INDIANAPOLIS – Hours after unveiling their long-awaited plan to repeal and replace the Affordable Care Act, House Republican leaders went on a sales pitch Tuesday to ensure fellow lawmakers and constituents the anticipation was worth it.
The plan would no longer require Americans to have health insurance and instead rely on a new system of tax credits to encourage people to purchase insurance on the open market. Several popular provisions would also remain, like a measure that allows youth to stay on their parents insurance plan until they’re 26 and also forbids insurers from denying coverage to anyone with a pre-existing condition.
The plan also would phase out and cap the expansion of Medicaid.
“We restore state control of healthcare so it can be designed for the families and communities in each state,” Rep. Kevin Brady said Tuesday, the House Ways and Means Chairman.
The goal Republican leaders said is to provide more flexibility to states like Indiana’s HIP 2.0, one of 31 states that expanded Medicaid under the Affordable Care Act.
“You give the states more responsibility, which I support, but when you do that you also put the cost of that program more squarely on their shoulders,” State Senate President Pro Tem David Long (R-Fort Wayne) said last week. “So that’s going to be our challenge. How do you afford it?”
The plan would keep the Medicaid expansion in place through 2020. After that, though, the government’s payment would only cover people currently eligible under the expansion, with federal dollars quickly subsiding as those people drop off. Currently the federal government covers 95 percent of Medicaid expansion, which drops to 90 percent by 2020.
“We’ll have to re-evaluate the program, the HIP 2.0 program and the number of clients it serves, the state’s support for it,” State House Speaker Brian Bosma (R-Indianapolis) said last week. “I’m not saying it would go away, but certainly a major portion of funding for that is no longer available.”
HIP 2.0 a plan Vice President Mike Pence negotiated with the Obama administration as Indiana governor, currently covers about 420,000 Hoosiers, state health officials said Tuesday. The state-funded portion includes payments from hospitals and revenue from the state cigarette tax.
“Honestly it’s not shocking to me that the federal government might not fully fund something they said they would fully fund,” Bosma said. “It’s not the first time we’ve been through that.”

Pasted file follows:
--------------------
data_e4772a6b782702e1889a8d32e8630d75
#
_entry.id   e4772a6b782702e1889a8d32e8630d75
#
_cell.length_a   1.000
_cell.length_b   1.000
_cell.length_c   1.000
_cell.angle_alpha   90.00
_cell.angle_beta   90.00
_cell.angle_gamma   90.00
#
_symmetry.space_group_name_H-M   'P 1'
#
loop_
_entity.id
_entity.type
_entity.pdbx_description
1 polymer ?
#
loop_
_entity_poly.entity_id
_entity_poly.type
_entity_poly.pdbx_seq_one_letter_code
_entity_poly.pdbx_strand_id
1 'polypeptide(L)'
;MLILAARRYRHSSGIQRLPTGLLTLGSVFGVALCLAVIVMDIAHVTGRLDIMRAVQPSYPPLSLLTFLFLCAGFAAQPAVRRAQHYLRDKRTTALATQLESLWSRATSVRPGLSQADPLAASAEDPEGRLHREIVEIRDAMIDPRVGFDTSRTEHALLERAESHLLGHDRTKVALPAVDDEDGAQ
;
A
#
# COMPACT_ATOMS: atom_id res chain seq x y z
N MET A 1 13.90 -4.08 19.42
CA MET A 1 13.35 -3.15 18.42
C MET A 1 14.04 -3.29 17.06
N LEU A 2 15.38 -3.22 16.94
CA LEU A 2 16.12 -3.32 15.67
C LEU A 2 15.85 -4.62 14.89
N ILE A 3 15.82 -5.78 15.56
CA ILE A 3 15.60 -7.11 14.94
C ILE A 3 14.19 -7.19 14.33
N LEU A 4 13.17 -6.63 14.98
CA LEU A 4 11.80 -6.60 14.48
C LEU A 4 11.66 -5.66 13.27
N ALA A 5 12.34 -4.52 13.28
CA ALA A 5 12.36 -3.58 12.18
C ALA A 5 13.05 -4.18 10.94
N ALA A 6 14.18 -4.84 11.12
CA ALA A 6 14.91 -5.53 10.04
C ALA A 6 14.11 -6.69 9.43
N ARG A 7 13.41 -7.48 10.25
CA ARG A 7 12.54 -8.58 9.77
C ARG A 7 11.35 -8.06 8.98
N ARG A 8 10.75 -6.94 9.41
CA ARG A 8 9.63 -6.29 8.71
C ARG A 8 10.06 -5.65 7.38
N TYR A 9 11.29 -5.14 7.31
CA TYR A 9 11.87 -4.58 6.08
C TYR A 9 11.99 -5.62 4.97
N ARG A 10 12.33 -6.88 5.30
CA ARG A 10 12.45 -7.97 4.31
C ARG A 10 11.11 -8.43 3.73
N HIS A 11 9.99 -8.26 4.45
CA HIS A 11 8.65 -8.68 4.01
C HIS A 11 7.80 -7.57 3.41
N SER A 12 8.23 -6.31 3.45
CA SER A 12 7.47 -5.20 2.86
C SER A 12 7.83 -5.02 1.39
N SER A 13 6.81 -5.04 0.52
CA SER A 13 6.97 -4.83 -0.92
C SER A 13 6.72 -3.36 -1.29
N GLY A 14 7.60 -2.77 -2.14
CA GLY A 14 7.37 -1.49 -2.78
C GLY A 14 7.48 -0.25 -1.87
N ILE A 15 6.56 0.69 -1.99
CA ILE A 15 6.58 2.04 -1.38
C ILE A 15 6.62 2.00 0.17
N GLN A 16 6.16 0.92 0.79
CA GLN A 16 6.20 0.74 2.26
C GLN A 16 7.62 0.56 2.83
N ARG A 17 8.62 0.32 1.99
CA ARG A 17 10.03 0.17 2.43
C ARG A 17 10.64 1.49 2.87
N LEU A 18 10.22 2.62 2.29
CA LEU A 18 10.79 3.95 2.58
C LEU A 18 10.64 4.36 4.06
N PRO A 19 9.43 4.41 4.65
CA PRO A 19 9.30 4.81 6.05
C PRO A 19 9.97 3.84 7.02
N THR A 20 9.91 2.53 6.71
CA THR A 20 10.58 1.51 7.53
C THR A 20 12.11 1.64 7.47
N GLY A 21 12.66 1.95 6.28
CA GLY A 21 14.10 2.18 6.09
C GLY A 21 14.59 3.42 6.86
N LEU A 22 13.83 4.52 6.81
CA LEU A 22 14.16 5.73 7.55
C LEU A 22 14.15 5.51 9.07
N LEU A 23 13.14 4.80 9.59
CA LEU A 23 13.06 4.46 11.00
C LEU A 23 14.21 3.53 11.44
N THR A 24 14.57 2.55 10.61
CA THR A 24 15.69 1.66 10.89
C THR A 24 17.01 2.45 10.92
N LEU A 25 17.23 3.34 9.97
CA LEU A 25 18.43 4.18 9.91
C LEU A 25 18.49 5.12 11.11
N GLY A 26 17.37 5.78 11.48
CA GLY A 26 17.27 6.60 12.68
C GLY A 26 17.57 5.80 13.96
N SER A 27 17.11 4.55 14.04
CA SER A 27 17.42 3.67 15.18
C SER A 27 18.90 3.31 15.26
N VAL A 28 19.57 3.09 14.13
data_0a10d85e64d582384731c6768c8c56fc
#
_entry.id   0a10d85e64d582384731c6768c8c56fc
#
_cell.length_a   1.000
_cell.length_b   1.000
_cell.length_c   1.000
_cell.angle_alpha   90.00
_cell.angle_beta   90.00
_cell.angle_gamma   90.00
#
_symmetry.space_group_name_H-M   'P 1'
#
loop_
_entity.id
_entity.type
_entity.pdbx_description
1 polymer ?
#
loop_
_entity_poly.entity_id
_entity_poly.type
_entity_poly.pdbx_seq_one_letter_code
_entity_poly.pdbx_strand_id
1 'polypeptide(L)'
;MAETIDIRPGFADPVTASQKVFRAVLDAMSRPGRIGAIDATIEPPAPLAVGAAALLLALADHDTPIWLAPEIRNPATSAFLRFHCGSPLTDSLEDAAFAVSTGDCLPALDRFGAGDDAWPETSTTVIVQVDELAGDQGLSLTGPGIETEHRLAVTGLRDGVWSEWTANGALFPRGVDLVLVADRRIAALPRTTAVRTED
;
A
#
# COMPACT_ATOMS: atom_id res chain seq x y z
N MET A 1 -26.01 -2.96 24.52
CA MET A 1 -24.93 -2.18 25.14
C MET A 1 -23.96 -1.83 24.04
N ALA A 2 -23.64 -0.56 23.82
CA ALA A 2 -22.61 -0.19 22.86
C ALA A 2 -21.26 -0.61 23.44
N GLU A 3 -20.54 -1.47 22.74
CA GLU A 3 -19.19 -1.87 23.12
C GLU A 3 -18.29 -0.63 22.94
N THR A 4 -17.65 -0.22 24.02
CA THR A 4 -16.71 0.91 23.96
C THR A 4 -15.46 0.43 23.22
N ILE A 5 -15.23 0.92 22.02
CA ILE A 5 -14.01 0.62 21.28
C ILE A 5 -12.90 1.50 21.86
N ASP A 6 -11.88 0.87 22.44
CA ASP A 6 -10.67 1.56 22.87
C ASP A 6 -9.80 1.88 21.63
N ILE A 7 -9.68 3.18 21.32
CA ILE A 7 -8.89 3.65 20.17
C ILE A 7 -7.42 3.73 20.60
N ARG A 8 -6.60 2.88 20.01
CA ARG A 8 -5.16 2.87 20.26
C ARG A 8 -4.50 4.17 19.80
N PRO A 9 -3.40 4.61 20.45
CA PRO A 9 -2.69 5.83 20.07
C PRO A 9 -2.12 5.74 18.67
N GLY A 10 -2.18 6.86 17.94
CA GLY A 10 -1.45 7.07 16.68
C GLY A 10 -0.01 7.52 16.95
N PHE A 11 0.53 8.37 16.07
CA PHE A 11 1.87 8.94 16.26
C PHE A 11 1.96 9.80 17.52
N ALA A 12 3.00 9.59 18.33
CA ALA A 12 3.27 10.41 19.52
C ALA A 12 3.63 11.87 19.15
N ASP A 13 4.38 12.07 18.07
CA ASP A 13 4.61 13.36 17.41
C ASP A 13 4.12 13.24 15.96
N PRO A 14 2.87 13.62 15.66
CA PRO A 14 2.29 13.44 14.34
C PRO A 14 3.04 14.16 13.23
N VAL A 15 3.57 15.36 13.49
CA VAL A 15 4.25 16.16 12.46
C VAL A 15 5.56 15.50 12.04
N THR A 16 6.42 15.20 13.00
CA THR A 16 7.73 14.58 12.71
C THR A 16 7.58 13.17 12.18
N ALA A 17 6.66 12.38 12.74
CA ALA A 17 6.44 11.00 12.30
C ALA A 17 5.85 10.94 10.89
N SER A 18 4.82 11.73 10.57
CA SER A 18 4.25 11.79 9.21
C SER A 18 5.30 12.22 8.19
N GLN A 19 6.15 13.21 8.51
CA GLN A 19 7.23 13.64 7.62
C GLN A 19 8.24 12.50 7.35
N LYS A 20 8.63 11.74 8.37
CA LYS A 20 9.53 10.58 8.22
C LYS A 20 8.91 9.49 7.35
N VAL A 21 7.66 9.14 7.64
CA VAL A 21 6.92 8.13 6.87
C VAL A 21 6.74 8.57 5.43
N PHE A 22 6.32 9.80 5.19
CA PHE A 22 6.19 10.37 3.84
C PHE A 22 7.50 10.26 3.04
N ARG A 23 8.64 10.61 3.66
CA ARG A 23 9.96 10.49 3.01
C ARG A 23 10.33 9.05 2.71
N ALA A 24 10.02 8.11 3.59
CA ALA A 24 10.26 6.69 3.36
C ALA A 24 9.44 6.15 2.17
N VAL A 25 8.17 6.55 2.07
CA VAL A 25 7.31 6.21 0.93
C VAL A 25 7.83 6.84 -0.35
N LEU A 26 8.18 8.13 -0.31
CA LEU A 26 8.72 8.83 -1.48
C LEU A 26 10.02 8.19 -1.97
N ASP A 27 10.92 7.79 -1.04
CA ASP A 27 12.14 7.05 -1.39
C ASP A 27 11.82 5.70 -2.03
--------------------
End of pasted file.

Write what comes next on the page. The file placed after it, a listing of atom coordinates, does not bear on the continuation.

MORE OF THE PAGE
Long said Indiana lawmakers are still in “the discussion phase,” especially given the fact the House GOP plan is by no means an instant slam-dunk.
Already some members of the House Freedom Caucus have expressed serious concern Medicaid would be expanded through 2020. Instead they’d like to see federal dollars cut immediately and the entire Affordable Care Act repealed.
“Sure there’s a legitimate policy debate here,” Rep. Luke Messer (R-Ind.) said in an interview with CBS4 last week in Washington. “But I think in many ways President Trump will be the tie-breaker. He’ll be the referee.”
Congressional Democrats have shown no signs of cooperation in the new measure, quickly denouncing the new plan as unnecessary.
“This effort is simply to undermine President Obama’s legacy,” Rep. Andre Carson (D-Ind.) said.
House committees are expected to begin work on the legislation Wednesday, including the Energy and Commerce Committee, which Rep. Susan Brooks (R-Ind.) sits on.
“This bill, which is available online tonight for the American people to read, is a good first step,” Brooks said in a statement.
Indiana Gov. Eric Holcomb has yet to state publicly whether he supports the specific proposed changes to Medicaid outlined in the plan. Holcomb is joining a number of Republican governors who will submit their own recommendations to Congress in the coming days.
"The House has taken the correct first step to repeal Obamacare," Holcomb said in a statement. "We will continue to work on the replacement that is best for Hoosiers while pursing improvements to our HIP 2.0."